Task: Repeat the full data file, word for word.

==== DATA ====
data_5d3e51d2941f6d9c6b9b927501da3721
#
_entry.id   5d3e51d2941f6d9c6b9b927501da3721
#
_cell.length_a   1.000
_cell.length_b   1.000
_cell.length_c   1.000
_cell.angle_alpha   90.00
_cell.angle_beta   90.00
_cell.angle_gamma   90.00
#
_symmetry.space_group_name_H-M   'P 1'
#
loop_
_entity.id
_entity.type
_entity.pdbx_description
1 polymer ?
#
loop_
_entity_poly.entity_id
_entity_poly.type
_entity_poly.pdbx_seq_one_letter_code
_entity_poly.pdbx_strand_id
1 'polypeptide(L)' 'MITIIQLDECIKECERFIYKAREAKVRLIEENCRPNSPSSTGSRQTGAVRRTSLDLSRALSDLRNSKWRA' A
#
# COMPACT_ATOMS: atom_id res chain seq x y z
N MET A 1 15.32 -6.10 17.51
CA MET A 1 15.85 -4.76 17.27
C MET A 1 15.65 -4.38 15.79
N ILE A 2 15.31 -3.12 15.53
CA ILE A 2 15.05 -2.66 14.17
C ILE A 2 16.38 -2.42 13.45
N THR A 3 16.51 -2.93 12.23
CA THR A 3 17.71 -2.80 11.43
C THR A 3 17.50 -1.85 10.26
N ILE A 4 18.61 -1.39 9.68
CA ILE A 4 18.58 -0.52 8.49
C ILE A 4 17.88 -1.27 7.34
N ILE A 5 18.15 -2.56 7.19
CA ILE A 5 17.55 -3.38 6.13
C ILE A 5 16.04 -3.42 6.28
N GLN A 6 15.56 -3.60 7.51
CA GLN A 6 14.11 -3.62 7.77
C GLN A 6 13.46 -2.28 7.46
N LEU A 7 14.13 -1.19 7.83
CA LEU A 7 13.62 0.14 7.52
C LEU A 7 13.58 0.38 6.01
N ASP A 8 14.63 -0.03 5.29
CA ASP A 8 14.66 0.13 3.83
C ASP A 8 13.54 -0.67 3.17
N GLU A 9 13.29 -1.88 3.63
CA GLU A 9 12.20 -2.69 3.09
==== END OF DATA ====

data_5d3e51d2941f6d9c6b9b927501da3721
#
_entry.id   5d3e51d2941f6d9c6b9b927501da3721
#
_cell.length_a   1.000
_cell.length_b   1.000
_cell.length_c   1.000
_cell.angle_alpha   90.00
_cell.angle_beta   90.00
_cell.angle_gamma   90.00
#
_symmetry.space_group_name_H-M   'P 1'
#
loop_
_entity.id
_entity.type
_entity.pdbx_description
1 polymer ?
#
loop_
_entity_poly.entity_id
_entity_poly.type
_entity_poly.pdbx_seq_one_letter_code
_entity_poly.pdbx_strand_id
1 'polypeptide(L)' 'MITIIQLDECIKECERFIYKAREAKVRLIEENCRPNSPSSTGSRQTGAVRRTSLDLSRALSDLRNSKWRA' A
#
# COMPACT_ATOMS: atom_id res chain seq x y z
N MET A 1 15.32 -6.10 17.51
CA MET A 1 15.85 -4.76 17.27
C MET A 1 15.65 -4.38 15.79
N ILE A 2 15.31 -3.12 15.53
CA ILE A 2 15.05 -2.66 14.17
C ILE A 2 16.38 -2.42 13.45
N THR A 3 16.51 -2.93 12.23
CA THR A 3 17.71 -2.80 11.43
C THR A 3 17.50 -1.85 10.26
N ILE A 4 18.61 -1.39 9.68
CA ILE A 4 18.58 -0.52 8.49
C ILE A 4 17.88 -1.27 7.34
N ILE A 5 18.15 -2.56 7.19
CA ILE A 5 17.55 -3.38 6.13
C ILE A 5 16.04 -3.42 6.28
N GLN A 6 15.56 -3.60 7.51
CA GLN A 6 14.11 -3.62 7.77
C GLN A 6 13.46 -2.28 7.46
N LEU A 7 14.13 -1.19 7.83
CA LEU A 7 13.62 0.14 7.52
C LEU A 7 13.58 0.38 6.01
N ASP A 8 14.63 -0.03 5.29
CA ASP A 8 14.66 0.13 3.83
C ASP A 8 13.54 -0.67 3.17
N GLU A 9 13.29 -1.88 3.63
CA GLU A 9 12.20 -2.69 3.09